The secret of a vicious kidnapping can be found in the childhood
of P. I. Rushmore McKenzie and his lifelong friend, homicide cop
Bobby Dunston, in the fifth book of this crime series, available
May 13, 2008 in fine bookstores everywhere.
Homicide cop Bobby Dunston's daughter has been kidnapped, taken
in broad daylight on a city street in the middle of September.
The kidnappers demand a million dollars and force Dunston to
get the ransom from his friend Rushmore McKenzie. It soon becomes
apparent to both of them that one of the kidnappers is childhood pal
Scottie, a once aspiring drummer now gone astray, and that the
kidnapping is payback for "crimes" they committed in their past.
Of course McKenzie, a former cop and now unlicensed P.I.,
handles the ransom drop-off and the child is returned safely.
But Scottie is soon brutally murdered (maybe that's Mac's fault
and maybe it isn't) and someone takes out an open contract on
McKenzie, using his own money to pay for it. Dodging attempts
on his life from assassins of all shapes and sizes, McKenzie
now has precious little time to uncover the mastermind behind
it all if he's going to survive.
"*Hate, revenge and old-fashioned greed propel Edgar-winner
Housewright's stellar fifth mystery to feature former St. Paul,
Minn., cop Rushmore McKenzie (after 2007's Dead Boyfriends).
When the older grade school-age daughter of McKenzie's old
friend, St. Paul homicide chief Bobby Dunston, is kidnapped on
her way home from school, the unlicensed PI gets on the case.
Soon McKenzie is hurtling headlong through the Twin Cities'
meanest streets with a $50,000 price on his head. Housewright's
chivalric noir hero never fails to charm, whether mourning a
St. Paul that's lost much of its colorful, if shady, past or
busting a bestial dogfight entrepreneur out in the chilly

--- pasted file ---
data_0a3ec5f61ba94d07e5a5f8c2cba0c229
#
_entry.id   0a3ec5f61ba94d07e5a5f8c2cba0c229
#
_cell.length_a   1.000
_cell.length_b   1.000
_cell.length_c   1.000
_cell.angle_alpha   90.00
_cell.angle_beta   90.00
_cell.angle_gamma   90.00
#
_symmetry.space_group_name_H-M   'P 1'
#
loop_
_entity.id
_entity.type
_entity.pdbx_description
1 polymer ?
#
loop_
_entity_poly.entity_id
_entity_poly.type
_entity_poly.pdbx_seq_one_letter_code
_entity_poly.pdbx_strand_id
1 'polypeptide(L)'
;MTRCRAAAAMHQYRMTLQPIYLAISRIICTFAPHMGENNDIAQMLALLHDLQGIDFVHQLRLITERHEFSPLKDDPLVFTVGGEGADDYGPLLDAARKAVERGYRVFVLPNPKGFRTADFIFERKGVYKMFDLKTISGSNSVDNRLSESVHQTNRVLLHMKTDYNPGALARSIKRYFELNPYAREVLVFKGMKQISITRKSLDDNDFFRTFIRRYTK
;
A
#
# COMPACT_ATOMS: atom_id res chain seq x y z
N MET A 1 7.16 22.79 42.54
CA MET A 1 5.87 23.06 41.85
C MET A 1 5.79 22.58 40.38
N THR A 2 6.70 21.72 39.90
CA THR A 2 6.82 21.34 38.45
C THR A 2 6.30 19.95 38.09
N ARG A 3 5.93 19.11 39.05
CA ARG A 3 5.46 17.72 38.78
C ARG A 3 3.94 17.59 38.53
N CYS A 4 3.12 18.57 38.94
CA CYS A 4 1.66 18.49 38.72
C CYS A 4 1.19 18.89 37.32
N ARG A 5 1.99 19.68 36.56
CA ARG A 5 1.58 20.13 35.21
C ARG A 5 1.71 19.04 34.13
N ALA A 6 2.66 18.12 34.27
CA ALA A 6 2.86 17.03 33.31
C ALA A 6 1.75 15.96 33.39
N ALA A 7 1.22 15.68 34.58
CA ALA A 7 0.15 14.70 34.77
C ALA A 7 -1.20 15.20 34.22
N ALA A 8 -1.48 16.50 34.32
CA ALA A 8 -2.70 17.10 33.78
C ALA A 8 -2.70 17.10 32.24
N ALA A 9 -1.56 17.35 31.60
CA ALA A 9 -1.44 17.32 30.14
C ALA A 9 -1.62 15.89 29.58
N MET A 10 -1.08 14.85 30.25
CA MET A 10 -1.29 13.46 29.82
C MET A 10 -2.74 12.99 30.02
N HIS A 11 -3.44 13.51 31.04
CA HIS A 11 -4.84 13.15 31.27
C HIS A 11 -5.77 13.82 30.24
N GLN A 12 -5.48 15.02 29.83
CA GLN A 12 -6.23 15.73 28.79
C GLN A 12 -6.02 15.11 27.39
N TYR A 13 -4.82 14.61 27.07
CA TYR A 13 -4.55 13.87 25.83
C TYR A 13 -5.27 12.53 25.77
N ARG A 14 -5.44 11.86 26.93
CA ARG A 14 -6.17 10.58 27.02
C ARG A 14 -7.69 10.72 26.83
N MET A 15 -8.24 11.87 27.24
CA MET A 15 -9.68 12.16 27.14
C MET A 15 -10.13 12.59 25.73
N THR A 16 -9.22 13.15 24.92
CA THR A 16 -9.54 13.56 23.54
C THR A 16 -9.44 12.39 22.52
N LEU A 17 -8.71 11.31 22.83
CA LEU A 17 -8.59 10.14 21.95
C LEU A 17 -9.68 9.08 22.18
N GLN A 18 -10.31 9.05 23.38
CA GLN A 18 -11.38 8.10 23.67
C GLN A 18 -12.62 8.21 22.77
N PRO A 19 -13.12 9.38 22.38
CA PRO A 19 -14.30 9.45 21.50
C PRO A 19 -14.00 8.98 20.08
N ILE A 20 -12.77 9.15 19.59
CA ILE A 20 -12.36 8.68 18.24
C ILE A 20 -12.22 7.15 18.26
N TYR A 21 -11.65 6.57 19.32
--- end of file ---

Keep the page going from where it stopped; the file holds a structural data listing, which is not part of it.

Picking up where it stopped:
countryside. Against a realistic Minnesota backdrop, this homage
to Mickey Spillane's Mike Hammer raises cutting questions about
crime and punishment and today's price of friendship and loyalty.
Of course, McKenzie knows it's all about money, but Housewright
makes it so fresh and real it hurts."
--Publishers Weekly (Starred review)"
"Housewright, an author who should be as well known as P.I.
heavyweights like Robert Crais and Robert B. Parker, is an
original, entertaining and completely engaging writer. I've
enjoyed every book in this series about Mac MacKenzie, an
unlikely millionaire who uses his money for good. He's the
absolute epitome of the P.I. "White Knight" trope, but it
surprisingly doesn't feel a bit like a gimmick. One of the
strongest entries in the series, Madman is almost two novels
in one - the first part concerns the kidnaping of Mac's
goddaughter; the second part is the solving of the kidnaping,
a crime tied to Mac's past. Both parts not only dovetail
neatly, both are impossible to stop reading. Housewright's
impressive command of character, plot and place (these are
set in St. Paul, Minnesota) as well as a way with a quip
should earn him a place at the table with Elvis and Spencer.
If you haven't yet discovered him you're in for a treat."
--Aunt Agatha's Top 10 Plus 1 List for 2008
"In the fifth installation of David Housewright’s ongoing mystery
series, former cop Rushmore McKenzie has every lowlife in the
Twin Cities after him. When his best friend’s daughter is
kidnapped, he is called on to produce the ransom—and deliver it.
McKenzie gets the girl back, but when a $50,000 contract is put
on his life, he finds himself dodging bullets. Housewright, who
won an Edgar Allan Poe award for his first novel, Penance, in
1996, leaves no corner of the Twin Cities untouched by the
ensuing chase. McKenzie’s subtle humor keeps the tension from
boiling over, but don’t expect any breaks in the action."
"This guy keeps getting better, and he started out of the chute
by winning the Edgar® award for 1st novel, along with a Shamus
nomination, for "Penance"... Eventually, Rushmore figures out
who did it, the ransom is paid, and the girl is returned safely.
The kidnappers suffer a bad fate, and I notice that I'm only
about 2/3 done with the book. My first thought is "Oh Boy,
there's more!" And is there ever. Buy this book. Read this book.
Buy lots of copies for your friends. Throw open your windows
and holler 'Buy David Housewright!'"”
"MADMAN ON A DRUM confirms David Housewright's growing reputation
as a master of the suspense-filled urban noir thriller."
--Book Loons Reviews